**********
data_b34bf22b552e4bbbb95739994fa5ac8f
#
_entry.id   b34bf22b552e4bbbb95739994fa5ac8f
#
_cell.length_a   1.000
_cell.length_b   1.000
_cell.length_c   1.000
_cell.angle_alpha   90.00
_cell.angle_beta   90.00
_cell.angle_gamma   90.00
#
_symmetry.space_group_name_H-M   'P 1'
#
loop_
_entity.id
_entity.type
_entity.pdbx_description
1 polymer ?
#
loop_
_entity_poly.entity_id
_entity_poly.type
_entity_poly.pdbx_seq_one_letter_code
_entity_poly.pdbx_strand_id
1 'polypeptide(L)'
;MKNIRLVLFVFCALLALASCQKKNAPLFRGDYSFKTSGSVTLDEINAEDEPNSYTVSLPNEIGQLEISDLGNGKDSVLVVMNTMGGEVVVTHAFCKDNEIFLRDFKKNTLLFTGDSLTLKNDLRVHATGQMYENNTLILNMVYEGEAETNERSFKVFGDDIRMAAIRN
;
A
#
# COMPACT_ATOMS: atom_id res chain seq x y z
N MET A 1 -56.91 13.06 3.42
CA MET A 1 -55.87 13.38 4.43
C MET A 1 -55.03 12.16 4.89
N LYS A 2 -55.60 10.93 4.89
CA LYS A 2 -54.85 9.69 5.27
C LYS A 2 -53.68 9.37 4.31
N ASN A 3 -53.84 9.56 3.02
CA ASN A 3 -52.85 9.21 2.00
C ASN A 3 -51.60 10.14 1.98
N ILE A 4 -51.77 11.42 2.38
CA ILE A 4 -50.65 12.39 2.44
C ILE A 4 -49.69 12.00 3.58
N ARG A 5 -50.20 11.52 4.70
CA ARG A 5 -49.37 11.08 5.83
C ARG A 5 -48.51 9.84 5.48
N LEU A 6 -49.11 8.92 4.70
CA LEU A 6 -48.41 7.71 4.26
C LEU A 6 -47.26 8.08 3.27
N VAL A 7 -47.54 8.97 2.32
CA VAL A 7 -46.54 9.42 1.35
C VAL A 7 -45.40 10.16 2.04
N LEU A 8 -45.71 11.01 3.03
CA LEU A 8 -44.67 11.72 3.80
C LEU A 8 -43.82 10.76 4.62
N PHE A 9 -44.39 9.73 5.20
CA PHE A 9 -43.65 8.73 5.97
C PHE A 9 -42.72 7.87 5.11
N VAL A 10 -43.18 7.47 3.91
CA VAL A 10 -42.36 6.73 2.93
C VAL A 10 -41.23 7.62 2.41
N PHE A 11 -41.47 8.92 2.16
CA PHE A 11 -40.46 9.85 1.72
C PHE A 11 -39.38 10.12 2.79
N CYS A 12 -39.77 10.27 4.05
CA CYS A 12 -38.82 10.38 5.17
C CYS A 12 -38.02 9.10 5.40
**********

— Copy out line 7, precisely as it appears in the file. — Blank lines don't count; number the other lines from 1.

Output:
_cell.length_c   1.000